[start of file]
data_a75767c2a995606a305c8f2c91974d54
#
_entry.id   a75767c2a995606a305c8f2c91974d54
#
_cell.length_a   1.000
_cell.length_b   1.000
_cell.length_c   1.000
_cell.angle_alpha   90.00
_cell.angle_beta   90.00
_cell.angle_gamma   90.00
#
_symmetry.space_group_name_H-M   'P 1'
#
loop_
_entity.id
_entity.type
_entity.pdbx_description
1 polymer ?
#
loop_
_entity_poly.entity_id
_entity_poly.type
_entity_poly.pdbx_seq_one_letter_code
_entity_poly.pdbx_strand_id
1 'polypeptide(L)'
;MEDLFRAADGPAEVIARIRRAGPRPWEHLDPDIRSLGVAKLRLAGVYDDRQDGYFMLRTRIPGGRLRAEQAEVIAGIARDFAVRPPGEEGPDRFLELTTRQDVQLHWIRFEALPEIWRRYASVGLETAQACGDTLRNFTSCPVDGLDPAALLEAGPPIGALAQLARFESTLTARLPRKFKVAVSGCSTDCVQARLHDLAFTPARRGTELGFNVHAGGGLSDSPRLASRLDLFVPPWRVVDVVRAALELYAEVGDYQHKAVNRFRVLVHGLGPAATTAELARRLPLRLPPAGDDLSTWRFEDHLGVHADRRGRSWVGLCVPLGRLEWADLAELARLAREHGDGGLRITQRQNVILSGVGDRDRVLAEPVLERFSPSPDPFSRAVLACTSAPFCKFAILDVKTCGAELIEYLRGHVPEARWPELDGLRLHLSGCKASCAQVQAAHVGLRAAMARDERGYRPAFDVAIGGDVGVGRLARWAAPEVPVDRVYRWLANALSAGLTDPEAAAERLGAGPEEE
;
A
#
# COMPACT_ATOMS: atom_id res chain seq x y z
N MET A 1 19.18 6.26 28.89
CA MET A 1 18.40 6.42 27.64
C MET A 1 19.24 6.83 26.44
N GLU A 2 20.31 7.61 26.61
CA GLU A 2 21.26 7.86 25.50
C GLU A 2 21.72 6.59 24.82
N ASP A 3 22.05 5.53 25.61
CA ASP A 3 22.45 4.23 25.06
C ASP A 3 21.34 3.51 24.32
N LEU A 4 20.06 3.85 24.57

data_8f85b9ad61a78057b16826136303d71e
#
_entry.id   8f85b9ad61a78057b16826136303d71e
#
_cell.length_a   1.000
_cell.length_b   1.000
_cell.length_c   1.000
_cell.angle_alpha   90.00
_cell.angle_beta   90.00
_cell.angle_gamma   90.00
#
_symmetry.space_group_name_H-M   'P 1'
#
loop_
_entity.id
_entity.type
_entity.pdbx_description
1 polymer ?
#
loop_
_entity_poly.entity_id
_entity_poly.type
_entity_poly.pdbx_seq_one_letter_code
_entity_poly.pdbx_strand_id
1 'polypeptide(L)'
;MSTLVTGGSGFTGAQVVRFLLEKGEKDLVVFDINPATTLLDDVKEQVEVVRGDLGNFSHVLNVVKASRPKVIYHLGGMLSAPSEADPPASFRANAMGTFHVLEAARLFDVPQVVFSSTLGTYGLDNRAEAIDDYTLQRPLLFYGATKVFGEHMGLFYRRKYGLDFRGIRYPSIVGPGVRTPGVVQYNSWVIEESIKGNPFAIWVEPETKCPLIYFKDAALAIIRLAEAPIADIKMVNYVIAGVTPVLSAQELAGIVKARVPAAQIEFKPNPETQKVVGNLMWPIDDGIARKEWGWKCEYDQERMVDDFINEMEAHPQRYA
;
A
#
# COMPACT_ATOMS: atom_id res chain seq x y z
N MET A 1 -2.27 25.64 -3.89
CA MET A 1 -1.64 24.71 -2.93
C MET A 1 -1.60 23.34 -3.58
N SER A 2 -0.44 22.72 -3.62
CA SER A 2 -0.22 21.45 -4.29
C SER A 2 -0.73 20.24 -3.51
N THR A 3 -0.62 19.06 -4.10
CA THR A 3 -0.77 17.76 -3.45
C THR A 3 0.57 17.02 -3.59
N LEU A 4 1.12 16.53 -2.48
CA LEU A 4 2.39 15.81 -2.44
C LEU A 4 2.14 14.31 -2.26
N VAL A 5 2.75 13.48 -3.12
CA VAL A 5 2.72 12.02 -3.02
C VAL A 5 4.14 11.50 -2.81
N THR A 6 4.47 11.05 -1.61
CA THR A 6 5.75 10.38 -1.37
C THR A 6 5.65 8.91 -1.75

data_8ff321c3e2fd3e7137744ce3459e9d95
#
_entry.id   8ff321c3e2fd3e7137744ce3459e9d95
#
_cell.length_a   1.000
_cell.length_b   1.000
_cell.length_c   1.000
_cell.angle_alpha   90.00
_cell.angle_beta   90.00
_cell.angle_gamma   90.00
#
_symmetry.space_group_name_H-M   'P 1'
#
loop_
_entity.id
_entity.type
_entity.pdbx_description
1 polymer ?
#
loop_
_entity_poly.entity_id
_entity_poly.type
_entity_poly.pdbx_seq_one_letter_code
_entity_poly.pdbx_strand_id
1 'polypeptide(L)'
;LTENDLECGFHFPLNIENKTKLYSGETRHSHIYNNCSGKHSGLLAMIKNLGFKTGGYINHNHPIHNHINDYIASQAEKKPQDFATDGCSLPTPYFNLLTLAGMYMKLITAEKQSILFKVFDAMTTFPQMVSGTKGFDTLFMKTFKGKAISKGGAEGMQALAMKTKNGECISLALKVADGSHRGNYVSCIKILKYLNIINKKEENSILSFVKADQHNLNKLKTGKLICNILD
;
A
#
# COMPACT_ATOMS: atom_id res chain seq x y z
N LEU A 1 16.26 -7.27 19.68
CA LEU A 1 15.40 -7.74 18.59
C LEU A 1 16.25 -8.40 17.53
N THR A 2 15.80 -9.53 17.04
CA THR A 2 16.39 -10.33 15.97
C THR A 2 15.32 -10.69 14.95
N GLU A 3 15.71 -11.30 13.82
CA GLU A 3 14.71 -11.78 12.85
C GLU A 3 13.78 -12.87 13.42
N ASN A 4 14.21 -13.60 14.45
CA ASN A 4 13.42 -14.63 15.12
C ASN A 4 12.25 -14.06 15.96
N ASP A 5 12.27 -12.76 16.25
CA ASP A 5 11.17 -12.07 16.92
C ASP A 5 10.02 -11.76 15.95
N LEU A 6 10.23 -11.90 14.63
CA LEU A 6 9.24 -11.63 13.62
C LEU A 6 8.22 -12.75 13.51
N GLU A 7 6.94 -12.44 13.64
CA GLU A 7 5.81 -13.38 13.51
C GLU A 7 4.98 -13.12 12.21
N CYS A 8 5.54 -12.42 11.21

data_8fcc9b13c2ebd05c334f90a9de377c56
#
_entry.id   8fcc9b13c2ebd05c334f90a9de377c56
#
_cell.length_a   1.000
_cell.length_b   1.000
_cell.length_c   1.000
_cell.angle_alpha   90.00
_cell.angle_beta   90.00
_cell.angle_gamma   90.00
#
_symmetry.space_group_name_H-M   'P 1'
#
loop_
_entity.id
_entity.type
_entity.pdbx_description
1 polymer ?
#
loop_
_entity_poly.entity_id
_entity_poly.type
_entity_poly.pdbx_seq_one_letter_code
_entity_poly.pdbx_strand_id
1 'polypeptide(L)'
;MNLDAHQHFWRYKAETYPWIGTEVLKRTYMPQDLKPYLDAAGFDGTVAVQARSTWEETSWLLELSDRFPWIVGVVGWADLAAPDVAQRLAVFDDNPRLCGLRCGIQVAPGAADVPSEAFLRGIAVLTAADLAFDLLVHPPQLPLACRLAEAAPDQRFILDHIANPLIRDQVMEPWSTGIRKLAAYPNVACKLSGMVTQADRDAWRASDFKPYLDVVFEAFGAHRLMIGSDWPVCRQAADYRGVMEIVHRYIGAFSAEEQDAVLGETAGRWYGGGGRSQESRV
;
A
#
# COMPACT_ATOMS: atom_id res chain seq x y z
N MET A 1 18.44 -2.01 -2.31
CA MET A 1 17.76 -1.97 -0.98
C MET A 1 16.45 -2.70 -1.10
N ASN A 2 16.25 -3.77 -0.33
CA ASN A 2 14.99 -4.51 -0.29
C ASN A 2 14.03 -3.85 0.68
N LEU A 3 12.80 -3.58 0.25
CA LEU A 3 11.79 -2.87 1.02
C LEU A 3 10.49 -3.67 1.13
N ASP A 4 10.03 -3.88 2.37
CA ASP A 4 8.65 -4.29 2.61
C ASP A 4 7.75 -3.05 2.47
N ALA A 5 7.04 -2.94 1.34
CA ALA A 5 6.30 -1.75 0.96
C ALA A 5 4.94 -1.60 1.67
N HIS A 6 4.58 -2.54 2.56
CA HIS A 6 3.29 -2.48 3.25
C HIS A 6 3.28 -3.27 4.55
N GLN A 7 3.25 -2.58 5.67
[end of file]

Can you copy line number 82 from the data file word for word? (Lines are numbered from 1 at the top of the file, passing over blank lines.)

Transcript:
C LEU A 4 2.14 14.31 -2.26